Fortunately the efforts of the brigade and military were successful, and by three o’clock the danger was practically over. Throughout yesterday and last night the brigade and military were kept busily engaged in dealing with smouldering debris and occasional small outbreaks.

The initial explosion blew the roof off the wash charge room, and one of the walls collapsed into Frederick Street. Henry Burns (40), a butcher’s assistant, who was passing at the time, was buried in the debris, and when rescued was found to be in a dying condition. He expired while being conveyed to the City Infirmary.

It is understood that the damage is covered by insurance.

Ulster And The War

[September 5]

SECOND-LIEUTENANT ERIC CRAIG – Dr James Craig, Londonderry, was notified yesterday that his fourth son, Second-Lieutenant Eric Craig, Royal Irish Rifles, has been killed in action.

Deceased, who was 20 years of age, was educated at Foyle College, and Queen’s University of Belfast, where he was a medical student. On the outbreak of war he joined the Officers’ Training Corps, receiving his commission last December, and he went to the front on the 18th July last.

A Rifles’ officer writing to deceased’s father says Lieutenant Craig was killed instantaneously by a German trench mortar. His brother, Lieutenant F W Craig, medical superintendent officer of health, Londonderry, is presently at the front with the Royal Army Medical Corps (RAMC). Another brother, Lieutenant Alexander Craig, of the same corps, served twelve months at the front.

Fatal Accident In Belfast Biscuit Factory

[September 6]

Robert Gilchrist, aged 40 years, of 16, Hemsworth Street, met with his death under tragic circumstances yesterday. Whilst engaged in whitewashing a portion of the interior of the biscuit factory of Messrs Marsh & Co Ltd, 138-140, Donegall Street, Belfast, he was in some way drawn into the machinery, where his body was horribly mutilated. The ambulance was summoned and the unfortunate man was taken to the Royal Victoria Hospital, but life was then extinct.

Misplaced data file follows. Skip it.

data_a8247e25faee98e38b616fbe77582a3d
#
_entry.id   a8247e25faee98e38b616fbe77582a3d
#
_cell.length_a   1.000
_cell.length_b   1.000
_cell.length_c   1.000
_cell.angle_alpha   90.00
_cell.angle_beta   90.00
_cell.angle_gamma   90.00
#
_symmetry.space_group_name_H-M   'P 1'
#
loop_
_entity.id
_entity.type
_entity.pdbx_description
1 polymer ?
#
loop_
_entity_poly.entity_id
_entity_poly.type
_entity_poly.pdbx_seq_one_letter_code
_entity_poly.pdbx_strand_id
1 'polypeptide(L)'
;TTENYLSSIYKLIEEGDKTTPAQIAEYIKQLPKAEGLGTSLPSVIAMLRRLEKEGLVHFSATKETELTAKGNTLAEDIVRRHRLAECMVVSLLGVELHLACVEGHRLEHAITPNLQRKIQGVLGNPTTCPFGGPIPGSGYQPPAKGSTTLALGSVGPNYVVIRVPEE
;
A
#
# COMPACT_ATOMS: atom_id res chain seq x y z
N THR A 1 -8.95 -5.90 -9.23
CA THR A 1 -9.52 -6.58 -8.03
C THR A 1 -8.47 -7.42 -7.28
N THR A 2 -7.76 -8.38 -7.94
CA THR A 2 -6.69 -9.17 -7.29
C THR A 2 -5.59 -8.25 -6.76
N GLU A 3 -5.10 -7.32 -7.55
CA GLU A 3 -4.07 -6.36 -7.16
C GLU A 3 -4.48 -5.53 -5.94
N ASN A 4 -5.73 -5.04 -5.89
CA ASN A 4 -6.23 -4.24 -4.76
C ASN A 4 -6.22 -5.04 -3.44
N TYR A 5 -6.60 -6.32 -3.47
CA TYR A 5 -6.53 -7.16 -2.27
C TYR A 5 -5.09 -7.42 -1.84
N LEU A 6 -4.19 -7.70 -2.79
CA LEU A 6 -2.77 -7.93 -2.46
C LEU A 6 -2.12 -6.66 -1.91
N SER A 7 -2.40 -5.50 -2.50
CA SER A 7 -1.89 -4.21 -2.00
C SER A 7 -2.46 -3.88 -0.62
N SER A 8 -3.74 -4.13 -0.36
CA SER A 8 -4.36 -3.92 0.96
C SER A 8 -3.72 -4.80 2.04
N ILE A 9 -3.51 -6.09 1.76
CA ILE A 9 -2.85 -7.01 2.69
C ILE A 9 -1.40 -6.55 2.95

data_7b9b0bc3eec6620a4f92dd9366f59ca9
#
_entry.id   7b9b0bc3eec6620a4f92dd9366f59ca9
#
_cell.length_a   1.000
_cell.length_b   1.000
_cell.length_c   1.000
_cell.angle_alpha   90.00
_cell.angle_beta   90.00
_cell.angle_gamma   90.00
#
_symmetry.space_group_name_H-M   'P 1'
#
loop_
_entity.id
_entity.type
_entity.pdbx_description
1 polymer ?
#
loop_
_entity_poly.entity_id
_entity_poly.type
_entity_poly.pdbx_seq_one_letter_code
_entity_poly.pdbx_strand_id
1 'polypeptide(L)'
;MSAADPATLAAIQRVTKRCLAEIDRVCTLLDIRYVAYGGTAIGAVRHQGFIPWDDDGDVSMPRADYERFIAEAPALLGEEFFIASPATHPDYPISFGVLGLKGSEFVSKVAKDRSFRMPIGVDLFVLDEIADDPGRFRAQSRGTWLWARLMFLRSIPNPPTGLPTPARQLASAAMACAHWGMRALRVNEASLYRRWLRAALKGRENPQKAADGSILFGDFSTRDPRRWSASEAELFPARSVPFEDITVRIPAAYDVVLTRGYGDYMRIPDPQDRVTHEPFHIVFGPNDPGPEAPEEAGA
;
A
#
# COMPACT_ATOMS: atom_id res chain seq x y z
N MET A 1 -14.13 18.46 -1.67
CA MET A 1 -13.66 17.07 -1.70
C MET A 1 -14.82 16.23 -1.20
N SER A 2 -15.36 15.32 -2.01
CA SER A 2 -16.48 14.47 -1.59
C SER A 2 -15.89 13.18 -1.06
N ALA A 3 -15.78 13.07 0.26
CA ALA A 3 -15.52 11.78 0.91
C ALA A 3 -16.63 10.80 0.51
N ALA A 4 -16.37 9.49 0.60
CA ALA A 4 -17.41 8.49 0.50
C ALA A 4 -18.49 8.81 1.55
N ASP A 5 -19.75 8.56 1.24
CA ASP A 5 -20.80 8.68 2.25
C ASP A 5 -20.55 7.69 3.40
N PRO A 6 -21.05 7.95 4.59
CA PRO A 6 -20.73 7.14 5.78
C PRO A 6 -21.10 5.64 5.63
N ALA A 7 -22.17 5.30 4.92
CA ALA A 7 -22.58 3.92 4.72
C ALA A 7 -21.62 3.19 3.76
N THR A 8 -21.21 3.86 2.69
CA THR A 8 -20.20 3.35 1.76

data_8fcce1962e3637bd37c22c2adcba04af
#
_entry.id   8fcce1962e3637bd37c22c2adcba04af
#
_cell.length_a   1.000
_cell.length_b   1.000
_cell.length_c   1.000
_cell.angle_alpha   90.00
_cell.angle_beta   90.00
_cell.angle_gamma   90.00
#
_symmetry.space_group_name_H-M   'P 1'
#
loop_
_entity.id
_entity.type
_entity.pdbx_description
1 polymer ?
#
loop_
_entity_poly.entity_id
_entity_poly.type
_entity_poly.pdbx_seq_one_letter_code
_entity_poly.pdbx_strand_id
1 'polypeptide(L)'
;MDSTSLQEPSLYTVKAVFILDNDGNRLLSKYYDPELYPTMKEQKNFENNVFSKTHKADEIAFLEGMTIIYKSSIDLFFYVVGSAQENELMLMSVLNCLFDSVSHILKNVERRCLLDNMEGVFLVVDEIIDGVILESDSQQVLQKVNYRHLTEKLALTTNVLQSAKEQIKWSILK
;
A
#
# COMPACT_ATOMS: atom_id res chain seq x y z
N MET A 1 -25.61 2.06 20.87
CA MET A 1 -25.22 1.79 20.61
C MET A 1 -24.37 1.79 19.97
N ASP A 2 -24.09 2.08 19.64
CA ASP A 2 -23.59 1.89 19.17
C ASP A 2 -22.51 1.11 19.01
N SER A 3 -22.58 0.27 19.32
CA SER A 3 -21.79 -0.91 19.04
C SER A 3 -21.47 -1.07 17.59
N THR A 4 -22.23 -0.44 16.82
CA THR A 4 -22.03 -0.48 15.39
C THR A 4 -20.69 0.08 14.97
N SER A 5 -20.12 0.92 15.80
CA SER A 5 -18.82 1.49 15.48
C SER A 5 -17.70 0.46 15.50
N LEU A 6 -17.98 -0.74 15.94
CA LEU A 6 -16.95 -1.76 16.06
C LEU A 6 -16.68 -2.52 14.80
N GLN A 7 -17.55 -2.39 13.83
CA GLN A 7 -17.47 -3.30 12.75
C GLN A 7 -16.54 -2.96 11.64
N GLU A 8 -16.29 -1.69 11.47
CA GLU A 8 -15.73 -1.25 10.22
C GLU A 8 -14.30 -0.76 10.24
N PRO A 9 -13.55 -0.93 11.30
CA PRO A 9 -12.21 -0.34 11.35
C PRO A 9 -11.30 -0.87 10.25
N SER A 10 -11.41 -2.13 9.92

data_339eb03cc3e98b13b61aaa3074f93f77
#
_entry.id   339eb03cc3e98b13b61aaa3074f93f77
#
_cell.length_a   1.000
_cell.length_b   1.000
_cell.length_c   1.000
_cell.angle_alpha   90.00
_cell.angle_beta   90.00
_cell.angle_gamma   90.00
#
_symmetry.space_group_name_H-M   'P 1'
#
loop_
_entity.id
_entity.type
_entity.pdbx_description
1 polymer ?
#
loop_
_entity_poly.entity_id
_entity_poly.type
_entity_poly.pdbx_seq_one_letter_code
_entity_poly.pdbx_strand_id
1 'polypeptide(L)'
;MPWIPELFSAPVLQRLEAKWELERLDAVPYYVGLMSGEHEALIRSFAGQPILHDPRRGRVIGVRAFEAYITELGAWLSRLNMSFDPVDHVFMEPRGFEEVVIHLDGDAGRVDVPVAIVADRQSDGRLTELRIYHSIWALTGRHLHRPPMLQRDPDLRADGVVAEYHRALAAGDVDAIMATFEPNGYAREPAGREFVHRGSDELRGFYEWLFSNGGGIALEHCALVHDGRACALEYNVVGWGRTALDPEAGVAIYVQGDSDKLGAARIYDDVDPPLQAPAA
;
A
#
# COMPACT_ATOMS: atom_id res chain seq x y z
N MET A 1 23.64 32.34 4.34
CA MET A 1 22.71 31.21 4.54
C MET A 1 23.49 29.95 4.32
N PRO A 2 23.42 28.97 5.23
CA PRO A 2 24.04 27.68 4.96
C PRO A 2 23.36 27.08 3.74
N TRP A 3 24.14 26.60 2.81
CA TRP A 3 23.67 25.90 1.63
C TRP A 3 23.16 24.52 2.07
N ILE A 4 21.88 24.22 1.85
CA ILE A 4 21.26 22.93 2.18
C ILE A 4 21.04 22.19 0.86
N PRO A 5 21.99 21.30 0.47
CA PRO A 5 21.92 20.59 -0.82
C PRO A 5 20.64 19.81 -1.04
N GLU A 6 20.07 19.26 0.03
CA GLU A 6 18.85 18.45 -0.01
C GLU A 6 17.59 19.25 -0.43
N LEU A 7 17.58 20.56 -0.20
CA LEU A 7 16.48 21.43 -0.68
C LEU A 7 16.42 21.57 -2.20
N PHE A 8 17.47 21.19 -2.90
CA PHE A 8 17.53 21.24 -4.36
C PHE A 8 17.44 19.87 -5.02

Salvation Army in Belfast

[September 6]

A large audience attended in the Ulster Hall last night to witness the inauguration of a new organisation in connection with the Salvation Army in Belfast, namely, the Life Saving Guards.

These troops, composed entirely of young women between the ages of 16 and 20, with a corresponding organisation of boys – namely, the Life Saving Scouts, of like age – are intended to play a distinctive part in the general work of the Army, and hence in setting out on their mission in the community they are charged with great responsibilities.

About one hundred and fifty Guards and Scouts occupied seats in front of the grand organ, while Ballymacarrett No 1 Band and Belfast No 1 Band took up positions to the right and left.

Commissioner Higgins, London, presided.

Belfast No 1 Band played the Nelson March with skill and effect. Brigadier Bax then read the 46th psalm, which was followed with a song, pleasingly rendered by Belfast No 2 Young People Songsters.

Commissioner Higgins, who was well received, said he hoped the organisation which was being started in Ireland would prove a blessing to many young lives. It was honoured in having as its head Mrs Booth, wife of General Booth. Mrs Booth would have been with them at that meeting had she found it possible; but, being unable to come, she had sent them a message in these words:

“My warmest congratulations on the establishment of the Life Saving Guards in Ireland.

“You, my dear comrades, know so well what it means to guard the precious things of life and faith that I am confident the Life Saving Guards will accomplish a great work among you. For God, for home, above all for the welfare of others, God grant you wisdom and courage to strive. Florence E Booth.” (Applause.)